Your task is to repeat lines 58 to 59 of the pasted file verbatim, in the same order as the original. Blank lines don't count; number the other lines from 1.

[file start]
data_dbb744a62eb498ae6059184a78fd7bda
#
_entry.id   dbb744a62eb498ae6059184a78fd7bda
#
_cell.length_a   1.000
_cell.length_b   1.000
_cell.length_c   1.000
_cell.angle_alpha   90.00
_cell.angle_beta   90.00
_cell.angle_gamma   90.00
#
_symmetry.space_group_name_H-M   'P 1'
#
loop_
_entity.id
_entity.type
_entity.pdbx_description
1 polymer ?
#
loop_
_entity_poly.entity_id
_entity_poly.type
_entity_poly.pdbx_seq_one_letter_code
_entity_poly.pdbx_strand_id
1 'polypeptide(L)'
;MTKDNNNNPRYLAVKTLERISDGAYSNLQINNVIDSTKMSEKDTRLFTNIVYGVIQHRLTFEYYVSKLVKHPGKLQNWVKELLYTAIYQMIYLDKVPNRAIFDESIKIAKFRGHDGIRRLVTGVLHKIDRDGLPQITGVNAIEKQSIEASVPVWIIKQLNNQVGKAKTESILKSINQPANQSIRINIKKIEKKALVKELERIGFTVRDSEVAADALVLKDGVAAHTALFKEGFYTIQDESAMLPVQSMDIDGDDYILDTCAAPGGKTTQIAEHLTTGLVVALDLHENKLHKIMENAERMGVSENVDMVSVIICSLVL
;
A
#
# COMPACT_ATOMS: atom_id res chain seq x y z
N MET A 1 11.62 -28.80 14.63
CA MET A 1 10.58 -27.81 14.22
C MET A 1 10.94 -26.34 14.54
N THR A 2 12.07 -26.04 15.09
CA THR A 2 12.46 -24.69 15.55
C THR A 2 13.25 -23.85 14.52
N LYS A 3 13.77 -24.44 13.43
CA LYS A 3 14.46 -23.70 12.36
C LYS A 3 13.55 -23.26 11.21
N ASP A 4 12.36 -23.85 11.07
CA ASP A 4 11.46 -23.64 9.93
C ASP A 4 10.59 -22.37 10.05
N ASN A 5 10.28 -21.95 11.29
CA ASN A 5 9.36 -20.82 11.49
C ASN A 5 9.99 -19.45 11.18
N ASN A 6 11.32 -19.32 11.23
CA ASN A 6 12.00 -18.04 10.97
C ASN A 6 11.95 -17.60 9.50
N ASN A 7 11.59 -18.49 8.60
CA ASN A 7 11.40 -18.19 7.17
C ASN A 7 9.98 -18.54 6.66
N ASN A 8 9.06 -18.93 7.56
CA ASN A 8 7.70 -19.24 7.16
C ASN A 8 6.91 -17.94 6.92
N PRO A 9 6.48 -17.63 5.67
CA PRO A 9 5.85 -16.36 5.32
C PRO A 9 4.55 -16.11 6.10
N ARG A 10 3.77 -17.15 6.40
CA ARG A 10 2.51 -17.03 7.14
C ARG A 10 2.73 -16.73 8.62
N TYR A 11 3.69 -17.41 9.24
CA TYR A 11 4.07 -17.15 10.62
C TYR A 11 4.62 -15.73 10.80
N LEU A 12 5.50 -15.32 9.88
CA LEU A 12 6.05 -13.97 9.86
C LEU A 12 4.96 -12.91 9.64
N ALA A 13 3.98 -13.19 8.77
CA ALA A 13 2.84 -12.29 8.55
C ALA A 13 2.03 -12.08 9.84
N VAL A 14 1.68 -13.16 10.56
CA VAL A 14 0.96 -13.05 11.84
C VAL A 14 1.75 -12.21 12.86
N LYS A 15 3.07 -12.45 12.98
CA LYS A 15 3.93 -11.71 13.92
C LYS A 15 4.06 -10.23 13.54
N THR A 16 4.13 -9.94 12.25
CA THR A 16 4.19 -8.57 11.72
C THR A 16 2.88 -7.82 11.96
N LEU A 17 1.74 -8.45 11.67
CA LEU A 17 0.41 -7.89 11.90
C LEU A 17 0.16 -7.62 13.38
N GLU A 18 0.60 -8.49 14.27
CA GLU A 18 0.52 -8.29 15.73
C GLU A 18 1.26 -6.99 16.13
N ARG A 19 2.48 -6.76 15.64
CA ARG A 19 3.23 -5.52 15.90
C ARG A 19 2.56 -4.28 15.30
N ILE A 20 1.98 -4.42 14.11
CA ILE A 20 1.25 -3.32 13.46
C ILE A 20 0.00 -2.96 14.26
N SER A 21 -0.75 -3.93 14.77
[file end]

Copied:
N ARG A 10 3.77 -17.15 6.40
CA ARG A 10 2.51 -17.03 7.14